Two days ago the streets of the capital of Sri Lanka, Colombo, played host to a thundering parade of military hardware, as the Government of President Mahindra Rajapaksa celebrated the first anniversary of the defeat of Tamil Tiger rebels. The conflict, which has estimated to have killed more than 80,000 people ended last year, when Government forces finally crushed the rebels who had fought for a separate state for ethnic minority Tamils after decades of discrimination by the majority Sinhalese.
With thousands of troops, helicopters and navy gunship patrolling the harbour, the President dismissed claims of war crimes by his Government. “Not a single bullet was fired at civilians from your weapons” he told cheering crowds. Yet the United Nations appears not to agree with Mr President. It says 7,000 civilians died in the last five months of the conflict, with Government troops accused of shelling a small strip of lands where thousands of people were faced by the rebels on one side and the army on the other.
One man who might have expected to have been at the parade was the General who led his forces to victory over the Tamil Tigers, General Sarath Fonseka. But unfortunately for him he is being held in custody facing court martial for allegedly planning to run for the Presidency himself, while still in uniform. For good measure Fonseka also appears to concur with some of the UN’s findings – having infuriated the President whom he seeks to topple by agreeing that the army did indeed shell civilians in those final days.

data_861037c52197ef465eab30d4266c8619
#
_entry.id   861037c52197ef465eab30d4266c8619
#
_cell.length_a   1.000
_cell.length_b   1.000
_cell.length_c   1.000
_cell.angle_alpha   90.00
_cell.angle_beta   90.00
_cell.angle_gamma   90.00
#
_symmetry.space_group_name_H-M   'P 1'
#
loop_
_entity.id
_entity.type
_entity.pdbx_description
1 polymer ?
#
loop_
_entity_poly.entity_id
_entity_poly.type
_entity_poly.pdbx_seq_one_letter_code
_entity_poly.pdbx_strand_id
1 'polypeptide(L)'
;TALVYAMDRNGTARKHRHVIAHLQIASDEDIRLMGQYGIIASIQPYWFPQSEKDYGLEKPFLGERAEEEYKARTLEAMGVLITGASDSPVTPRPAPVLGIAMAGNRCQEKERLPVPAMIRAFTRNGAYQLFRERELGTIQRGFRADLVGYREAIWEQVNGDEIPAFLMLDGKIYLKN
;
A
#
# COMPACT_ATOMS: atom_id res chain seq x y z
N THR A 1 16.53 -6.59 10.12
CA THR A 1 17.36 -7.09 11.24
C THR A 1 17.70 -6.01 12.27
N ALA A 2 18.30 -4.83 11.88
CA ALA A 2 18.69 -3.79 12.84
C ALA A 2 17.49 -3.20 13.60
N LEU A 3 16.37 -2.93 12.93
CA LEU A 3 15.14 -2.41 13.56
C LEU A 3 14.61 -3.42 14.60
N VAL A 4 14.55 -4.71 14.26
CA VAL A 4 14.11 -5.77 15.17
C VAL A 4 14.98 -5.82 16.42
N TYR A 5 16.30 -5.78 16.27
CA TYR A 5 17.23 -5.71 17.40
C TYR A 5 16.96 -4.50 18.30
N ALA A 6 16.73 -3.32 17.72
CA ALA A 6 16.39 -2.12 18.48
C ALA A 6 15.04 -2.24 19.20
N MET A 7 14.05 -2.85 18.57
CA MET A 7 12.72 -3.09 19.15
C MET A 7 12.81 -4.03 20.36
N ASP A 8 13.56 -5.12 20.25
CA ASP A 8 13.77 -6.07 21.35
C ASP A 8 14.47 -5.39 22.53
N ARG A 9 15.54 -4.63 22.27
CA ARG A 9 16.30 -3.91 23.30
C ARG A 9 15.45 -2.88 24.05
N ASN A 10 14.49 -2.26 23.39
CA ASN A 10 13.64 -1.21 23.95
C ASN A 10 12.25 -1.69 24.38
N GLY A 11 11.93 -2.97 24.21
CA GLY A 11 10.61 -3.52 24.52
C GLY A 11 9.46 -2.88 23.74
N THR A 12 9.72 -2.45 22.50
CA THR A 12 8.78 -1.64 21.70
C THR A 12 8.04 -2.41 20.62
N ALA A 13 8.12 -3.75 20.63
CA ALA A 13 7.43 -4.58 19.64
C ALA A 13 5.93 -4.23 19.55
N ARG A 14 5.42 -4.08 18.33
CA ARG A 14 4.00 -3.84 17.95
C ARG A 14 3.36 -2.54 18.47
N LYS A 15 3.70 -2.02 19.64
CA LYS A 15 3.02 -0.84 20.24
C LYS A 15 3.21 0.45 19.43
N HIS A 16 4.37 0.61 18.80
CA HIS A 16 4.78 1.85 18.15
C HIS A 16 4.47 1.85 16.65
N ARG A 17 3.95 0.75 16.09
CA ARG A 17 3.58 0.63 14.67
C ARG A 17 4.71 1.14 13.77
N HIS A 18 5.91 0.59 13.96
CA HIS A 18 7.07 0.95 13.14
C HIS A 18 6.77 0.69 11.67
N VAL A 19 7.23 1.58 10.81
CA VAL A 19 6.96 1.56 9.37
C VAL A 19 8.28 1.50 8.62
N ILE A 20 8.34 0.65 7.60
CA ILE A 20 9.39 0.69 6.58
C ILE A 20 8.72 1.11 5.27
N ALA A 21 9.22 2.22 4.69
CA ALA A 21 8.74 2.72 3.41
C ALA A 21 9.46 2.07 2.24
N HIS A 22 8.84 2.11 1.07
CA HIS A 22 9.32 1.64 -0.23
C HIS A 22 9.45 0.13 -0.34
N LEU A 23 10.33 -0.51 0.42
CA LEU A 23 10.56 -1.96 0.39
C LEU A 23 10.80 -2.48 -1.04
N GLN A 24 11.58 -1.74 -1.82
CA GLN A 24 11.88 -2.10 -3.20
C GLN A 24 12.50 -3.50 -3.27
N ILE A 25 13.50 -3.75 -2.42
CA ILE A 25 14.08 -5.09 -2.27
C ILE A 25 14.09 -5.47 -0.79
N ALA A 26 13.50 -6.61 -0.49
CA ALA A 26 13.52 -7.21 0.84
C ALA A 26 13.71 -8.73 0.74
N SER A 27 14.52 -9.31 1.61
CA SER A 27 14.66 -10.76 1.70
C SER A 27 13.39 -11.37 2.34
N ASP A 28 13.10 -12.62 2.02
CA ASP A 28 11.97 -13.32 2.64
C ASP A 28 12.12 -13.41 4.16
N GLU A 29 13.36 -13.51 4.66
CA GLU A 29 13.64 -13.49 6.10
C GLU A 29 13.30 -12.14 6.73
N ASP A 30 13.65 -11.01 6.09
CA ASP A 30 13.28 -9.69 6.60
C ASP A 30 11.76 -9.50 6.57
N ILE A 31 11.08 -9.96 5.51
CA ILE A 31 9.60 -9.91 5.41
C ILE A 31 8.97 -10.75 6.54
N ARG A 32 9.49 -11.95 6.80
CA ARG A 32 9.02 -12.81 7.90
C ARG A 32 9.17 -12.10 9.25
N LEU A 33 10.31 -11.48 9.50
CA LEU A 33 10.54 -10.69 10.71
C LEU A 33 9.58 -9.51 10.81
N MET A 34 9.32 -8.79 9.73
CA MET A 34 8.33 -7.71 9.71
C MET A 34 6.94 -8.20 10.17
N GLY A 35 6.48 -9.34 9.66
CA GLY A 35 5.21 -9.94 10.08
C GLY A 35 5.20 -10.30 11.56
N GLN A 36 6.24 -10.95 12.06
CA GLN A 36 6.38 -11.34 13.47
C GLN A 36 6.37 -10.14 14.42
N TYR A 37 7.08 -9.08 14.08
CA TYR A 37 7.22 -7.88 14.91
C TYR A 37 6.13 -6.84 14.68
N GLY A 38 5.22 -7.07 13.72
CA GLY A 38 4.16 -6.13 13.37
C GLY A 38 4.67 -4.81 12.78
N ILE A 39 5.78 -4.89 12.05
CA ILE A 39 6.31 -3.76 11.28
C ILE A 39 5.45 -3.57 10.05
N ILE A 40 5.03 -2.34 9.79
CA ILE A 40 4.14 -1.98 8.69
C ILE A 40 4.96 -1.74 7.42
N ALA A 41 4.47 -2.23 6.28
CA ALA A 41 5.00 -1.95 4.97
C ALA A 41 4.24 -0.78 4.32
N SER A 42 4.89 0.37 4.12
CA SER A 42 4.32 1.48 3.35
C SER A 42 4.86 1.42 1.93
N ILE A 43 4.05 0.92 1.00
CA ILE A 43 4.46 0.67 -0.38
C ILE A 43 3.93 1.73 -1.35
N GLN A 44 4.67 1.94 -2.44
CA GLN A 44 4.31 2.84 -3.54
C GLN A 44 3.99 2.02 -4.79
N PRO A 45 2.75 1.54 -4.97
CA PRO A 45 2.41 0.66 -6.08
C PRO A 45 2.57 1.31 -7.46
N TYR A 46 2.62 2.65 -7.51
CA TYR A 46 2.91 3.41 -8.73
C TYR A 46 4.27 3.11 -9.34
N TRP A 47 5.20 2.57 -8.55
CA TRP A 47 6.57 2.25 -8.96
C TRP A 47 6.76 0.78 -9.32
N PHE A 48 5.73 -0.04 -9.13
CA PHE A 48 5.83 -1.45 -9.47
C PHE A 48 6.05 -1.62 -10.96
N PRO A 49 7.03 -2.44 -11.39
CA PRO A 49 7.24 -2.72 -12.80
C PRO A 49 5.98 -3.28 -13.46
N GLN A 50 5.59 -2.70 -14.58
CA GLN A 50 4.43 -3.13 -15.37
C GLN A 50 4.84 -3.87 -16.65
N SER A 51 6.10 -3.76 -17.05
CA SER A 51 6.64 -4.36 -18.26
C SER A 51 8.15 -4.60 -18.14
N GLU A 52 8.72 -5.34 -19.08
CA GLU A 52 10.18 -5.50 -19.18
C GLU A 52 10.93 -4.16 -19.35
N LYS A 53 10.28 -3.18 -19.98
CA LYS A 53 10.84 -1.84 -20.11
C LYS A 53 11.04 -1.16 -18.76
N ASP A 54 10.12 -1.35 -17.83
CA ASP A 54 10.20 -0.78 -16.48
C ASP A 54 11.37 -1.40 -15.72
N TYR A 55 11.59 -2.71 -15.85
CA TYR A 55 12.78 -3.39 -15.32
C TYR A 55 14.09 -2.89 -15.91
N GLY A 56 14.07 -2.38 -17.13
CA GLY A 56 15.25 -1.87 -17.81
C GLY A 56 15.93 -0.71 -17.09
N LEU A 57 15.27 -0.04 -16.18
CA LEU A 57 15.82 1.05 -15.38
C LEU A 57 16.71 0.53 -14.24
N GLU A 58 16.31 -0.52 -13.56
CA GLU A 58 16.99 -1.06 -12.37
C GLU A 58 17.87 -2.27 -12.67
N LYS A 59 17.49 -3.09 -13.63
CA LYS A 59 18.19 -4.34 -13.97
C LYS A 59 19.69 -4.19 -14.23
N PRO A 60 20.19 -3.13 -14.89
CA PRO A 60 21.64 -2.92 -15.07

And now the United Nations is proposing to set up its own independent Commission of Investigation, which will infuriate the Sri Lanka Government further. Not surprisingly perhaps the UN is not exactly convinced that the President’s own internal inquiry into what went on will be quite as unbiased and truthful as the Government claims.
While there is a huge degree of international relief that the vicious civil war is over – for now at least, there does appear to be an international consensus that the deeds of the Sri Lanka Government cannot be over looked. There is a feeling abroad that if the Sri Lankans do not face up to what was done in the name of the State, and if it does not seek to redress the very real grievances of the Tamil minority, the while spiral of conflict will begin all over again.
Which all goes to make the position being taken by the European Union, the biggest donor and assister of Sri Lanka all the more bizarre. A decision whether or not to withdraw special trade dispensations for Sri Lanka was expected to take place in August, with a good deal of pressure from human rights groups, trades unionists and NGOs for the European Union to suspend what is known as GSP+ special status for Sri Lanka. But suddenly the European Union Commission seems to have gone all cold, and the timetable is slipping. In truth key EU Commission officials don’t seem to want to rock the boat, and seem content to accept that limited reforms offered by the Sri Lanka Government are the harbinger for something much bigger.
Judging by President Mahindra Rajapaska’s speech to his troops, there is not only an unwillingness to confront the real truth, but anyone who dares try and speak it potentially faces a term of imprisonment.
Those who might accuse the United Nations of being toothless and frequently failing to act in other parts of the World might like to look at the Sri Lanka experience, and ask themselves whether this time it is Europe that is planning to turn a blind eye to humanitarian abuses on the island whose name is a literal translation of ‘Island of Splendour’.